Toady, I work with nearly 1000 chemicals and your comments crack me up ROFL! and you are correct they have me afraid to shake the saltshaker lol. :D
You Sir have a way with words.
I will have to try powdering some metals, I have a little double tumbler and have access to lots of ball bearings of different sizes.
I will look through the suggestions, Thanks all.




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[*] posted on 28-11-2016 at 01:32
aerosolize molten aluminum?


The problem with ball milling is it's too slow, noisy, and space intensive.

I have a crazy idea. Can you make Al powder by aerosolizing molten aluminum with one of those ultrasonic transducers that's used in mist generators and for cleaning hard to reach places like inside fuel injectors?

Last summer, I had the idea of using those to make an evaporative/swamp cooler (no AC in my apartment).

I'm imagining for aluminum, I can melt a small batch using an induction heater. An ultrasonic transducer at the base would then turn on, creating tiny high pressure bubbles that explode with huge force when they pop at the surface. Then you would blow the splashing aluminum away into a collection chamber before they can fall back into the melt.

I don't know what frequency or power is needed. The ones used by mist generators use between 1 and 2 MHz and only a few watts at most. Aluminum is much denser than water, so it must take a lot more power to cause cavitation.

I don't know if those piezo electric plates can survive being attached to a crucible at such high temperature. Also, no idea if what the particle size will be.


[Edited on 28-11-2016 by UncleJoe1985]
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[*] posted on 28-11-2016 at 02:20


Why would those bubbles reach the surface?
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[*] posted on 28-11-2016 at 06:35


Of course, you'd have to do this under inert gas (argon).



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[*] posted on 28-11-2016 at 12:19


Crap, that was laughable to think I can use ultrasound to cause cavitation in molten Al. Al has an infinitesimally smaller vapor pressure than water at its melting point (0.000012 Pascal vs 610 Pascal @ 0 C).

But apparently, it can be done according to here:
http://www.sciencedirect.com/science/article/pii/S0264127515307528

Quote:
As surface tension and vapour pressure at the melting point of Al are 0.871 N/m and 0.000012 Pa respectively [13], vapour bubbles are unlikely to be formed in the bulk liquid Al. Thus, the majority of the cavitation bubbles in the liquid Al are considered to be pre-existing nuclei (e.g. solid inclusions with absorbed hydrogen...


So they're saying, the bubbles are from impurities.

Has anyone thought about producing powdered Al by atomization, like how it's done industrially?

I was thinking of melting aluminum by induction in some non-metal cruible. Then blasting it out of a nozzle at high pressure. According to some sources, a pressure of 150 PSI and nozzle pore size of a few mm is good enough to produce particles of a few 100 microns.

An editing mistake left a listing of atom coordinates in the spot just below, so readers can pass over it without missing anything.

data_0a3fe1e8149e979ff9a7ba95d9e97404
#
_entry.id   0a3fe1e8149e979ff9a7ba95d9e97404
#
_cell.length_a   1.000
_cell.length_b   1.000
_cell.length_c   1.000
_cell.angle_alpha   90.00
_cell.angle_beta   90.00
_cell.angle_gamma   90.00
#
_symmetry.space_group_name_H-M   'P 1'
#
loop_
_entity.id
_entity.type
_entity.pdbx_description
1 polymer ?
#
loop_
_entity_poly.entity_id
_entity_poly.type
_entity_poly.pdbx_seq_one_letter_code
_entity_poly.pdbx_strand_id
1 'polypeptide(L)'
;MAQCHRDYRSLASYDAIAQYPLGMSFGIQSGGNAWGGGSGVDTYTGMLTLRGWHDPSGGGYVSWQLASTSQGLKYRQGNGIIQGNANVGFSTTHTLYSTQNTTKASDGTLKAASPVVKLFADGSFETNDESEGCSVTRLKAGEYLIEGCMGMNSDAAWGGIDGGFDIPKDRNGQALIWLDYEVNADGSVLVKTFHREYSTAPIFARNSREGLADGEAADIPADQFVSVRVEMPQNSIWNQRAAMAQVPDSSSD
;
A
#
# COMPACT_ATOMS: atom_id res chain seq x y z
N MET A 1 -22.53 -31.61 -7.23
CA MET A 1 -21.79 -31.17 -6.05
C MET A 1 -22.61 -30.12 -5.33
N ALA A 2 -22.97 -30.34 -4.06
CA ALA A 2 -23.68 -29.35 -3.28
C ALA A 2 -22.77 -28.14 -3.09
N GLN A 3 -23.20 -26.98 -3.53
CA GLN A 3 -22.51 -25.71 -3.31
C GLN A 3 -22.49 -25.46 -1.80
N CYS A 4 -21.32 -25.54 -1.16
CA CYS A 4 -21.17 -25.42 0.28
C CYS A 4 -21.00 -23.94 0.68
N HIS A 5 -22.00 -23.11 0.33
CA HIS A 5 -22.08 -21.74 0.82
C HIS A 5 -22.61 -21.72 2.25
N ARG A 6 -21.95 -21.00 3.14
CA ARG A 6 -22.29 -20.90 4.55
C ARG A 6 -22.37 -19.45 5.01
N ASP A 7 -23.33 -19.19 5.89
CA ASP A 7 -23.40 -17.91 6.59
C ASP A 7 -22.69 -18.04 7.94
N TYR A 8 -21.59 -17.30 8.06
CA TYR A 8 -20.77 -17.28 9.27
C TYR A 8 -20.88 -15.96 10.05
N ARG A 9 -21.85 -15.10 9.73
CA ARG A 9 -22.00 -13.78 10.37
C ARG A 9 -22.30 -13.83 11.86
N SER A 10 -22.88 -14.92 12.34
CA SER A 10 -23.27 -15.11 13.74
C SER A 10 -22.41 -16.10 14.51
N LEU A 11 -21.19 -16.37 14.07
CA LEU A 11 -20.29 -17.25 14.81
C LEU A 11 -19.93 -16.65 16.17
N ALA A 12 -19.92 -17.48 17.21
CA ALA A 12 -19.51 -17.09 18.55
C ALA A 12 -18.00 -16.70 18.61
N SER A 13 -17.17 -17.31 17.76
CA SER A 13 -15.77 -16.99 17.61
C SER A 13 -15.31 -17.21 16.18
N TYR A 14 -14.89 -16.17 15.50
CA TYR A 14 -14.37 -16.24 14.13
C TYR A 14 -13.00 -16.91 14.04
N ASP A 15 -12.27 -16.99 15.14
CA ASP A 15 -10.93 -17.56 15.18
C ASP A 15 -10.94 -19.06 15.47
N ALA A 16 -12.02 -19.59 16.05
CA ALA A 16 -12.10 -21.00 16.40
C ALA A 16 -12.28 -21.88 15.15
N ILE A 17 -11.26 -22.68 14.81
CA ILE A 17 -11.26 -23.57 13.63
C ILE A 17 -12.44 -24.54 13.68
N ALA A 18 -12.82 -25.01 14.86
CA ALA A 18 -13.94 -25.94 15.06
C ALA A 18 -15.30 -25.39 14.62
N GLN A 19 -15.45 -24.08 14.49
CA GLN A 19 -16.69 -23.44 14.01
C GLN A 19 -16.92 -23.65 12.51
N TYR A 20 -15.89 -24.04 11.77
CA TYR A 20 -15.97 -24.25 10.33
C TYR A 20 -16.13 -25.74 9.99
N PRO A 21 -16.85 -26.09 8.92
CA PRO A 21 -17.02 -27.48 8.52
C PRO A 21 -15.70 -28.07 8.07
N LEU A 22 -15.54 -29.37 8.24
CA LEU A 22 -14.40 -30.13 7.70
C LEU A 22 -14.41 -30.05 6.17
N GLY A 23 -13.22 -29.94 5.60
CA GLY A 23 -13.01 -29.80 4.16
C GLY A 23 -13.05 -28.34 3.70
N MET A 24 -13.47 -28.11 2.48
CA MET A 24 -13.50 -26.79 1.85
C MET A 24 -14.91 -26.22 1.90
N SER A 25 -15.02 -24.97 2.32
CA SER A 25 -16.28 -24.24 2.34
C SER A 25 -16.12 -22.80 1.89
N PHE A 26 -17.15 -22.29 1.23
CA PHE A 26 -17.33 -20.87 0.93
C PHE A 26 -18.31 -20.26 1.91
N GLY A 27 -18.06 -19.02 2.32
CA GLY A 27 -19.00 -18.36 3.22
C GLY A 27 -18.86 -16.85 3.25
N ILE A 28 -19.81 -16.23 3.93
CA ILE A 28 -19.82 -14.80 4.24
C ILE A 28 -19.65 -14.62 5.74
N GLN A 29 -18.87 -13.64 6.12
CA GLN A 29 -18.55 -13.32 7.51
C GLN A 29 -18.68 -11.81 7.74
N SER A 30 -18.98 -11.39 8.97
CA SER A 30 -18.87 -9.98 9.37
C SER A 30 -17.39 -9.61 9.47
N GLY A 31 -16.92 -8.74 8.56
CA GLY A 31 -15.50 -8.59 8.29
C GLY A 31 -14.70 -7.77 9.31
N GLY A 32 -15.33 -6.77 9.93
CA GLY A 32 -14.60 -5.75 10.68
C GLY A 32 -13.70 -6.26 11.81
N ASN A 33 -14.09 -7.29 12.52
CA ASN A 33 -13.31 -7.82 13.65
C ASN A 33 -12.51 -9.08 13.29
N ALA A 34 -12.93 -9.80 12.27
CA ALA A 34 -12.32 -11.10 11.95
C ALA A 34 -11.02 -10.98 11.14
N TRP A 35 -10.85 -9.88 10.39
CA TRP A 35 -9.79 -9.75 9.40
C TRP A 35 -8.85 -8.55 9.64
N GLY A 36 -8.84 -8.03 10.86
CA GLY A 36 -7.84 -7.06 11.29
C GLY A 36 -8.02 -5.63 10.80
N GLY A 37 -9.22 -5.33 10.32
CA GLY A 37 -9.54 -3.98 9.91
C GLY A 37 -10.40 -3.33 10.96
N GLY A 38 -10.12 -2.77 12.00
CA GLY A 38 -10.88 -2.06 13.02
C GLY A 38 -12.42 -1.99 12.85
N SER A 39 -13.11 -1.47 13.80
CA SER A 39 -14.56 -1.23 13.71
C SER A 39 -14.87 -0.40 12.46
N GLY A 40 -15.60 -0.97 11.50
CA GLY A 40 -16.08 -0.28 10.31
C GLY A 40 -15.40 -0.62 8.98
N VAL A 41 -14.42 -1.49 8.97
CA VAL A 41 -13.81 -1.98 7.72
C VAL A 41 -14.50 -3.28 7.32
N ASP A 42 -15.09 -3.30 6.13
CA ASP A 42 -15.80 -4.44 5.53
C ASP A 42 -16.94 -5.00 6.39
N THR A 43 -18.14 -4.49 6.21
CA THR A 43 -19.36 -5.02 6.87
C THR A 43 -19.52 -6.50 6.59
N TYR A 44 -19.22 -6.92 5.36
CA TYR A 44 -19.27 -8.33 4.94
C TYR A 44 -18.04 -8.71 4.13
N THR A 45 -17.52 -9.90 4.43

http://www.mdpi.com/2075-4701/2/2/202/pdf

http://www.uobabylon.edu.iq/publications/applied_edition6/paper_ed6_3.doc


[Edited on 29-11-2016 by UncleJoe1985]
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[*] posted on 5-2-2017 at 00:56
Chemically produced aluminum powder


Chloroethane or monochloroethane, commonly known by its old name ethyl chloride,

At various times in the past, chloroethane has also been produced from ethanol and hydrochloric acid, or from ethane and chlorine, but these routes are no longer economical.
Excerpt
https://en.m.wikipedia.org/wiki/Chloroethane

Ethylaluminium sesquichloride
In the synthysis aluminum metal is produced
triethylaluminium can be produced from ethylaluminium sesquichloride by sodium reduction:

2 (C2H5)3Al2Cl3 + 3 Na → 3 (C2H5)2AlCl + Al + 3 NaCl
3 (C2H5)2AlCl + 3 Na → 2 (C2H5)3Al + Al + 3 NaCl

Of course this is very impractical
https://en.m.wikipedia.org/wiki/Ethylaluminium_sesquichlorid...

Zinc metal can be produced by disproportionate of zinc chloride with magnesium

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[*] posted on 10-2-2017 at 02:16


Update brittle aluminum

http://www.alloyavenue.com/vb/showthread.php?8023-Amorphous-Aluminium-(-as-week-as-glass)
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[*] posted on 10-2-2017 at 12:18


I might be able to add a suggestion here - Years ago I experimented heavily with the "vortex" method using foil/chips/turnings/etc in blenders with various liquids - Very minimal success, lots of burnt out blenders, oxides, and wasted time. So I just started buying aluminum for my pyrotechnic purposes. Led to a catch-22 the other day, though, when I needed coarse Al for an experiment and I was afraid that 325 mesh, the coarsest on hand, would be a bit too reactive.

So, instead of heavy-duty foil, I picked up the cheapest thinnest crap I could find. Four 25' rolls cut 1', layered, cut to 1" strips then cubes. Instead of using a carrier liquid, I took a shot in the dark and tried dry-blending it. What I found is it's all in the technique;

Spun the blender up to it's highest speed, then tossed in a few of the cubes - after a few seconds there was a hovering "donut" of aluminum, to which a few more handfuls were added until the vortex was about 2" deep over the airgap above the blades. This was blended until it reached about 50degC, about what I was comfortable with pyrophoria-wise, then dumped and the next round started.

The result? Signifigantly smaller chunks and granules than I have ever had from any other method, and a decent amount of fine flakes already nearing "flitter" grade. I'm planning on picking up a few dozen more rolls of this particular foil to experiment with, as I have the feeling that with proper technique and loading this might be a promising technique for the not-quite-finest grades of Al powder, or at the very least a quick way of knocking it down before milling.




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[*] posted on 10-2-2017 at 18:57


"aerosolize molten aluminum?"

People have been making various forms of aluminum dusts for years. There are many forms already available, and they include ball milled, aerosolized, dusts, turnings, etc. There are quite a few people who have made their own ball milled Al, mostly for pyrotechnic applications (note that these may be regulated by the ATF or CPSC due to use in explosives, sales are regulated.) So that is certainly doable, but the cost may be high if you just need a little. You can buy a pound a year from some pyrotechnic chemicals companies.

Making your own aerosols might be pushing the DIY a bit, as while it is certainly possible, the costs and hazards of it would be harder to set up a a small setup safely. Each type of Al dust has different uses, properties and hazards. The finer the powder, the more it can oxidize on the surface, and if fine enough, that may oxidize a good bit of the material.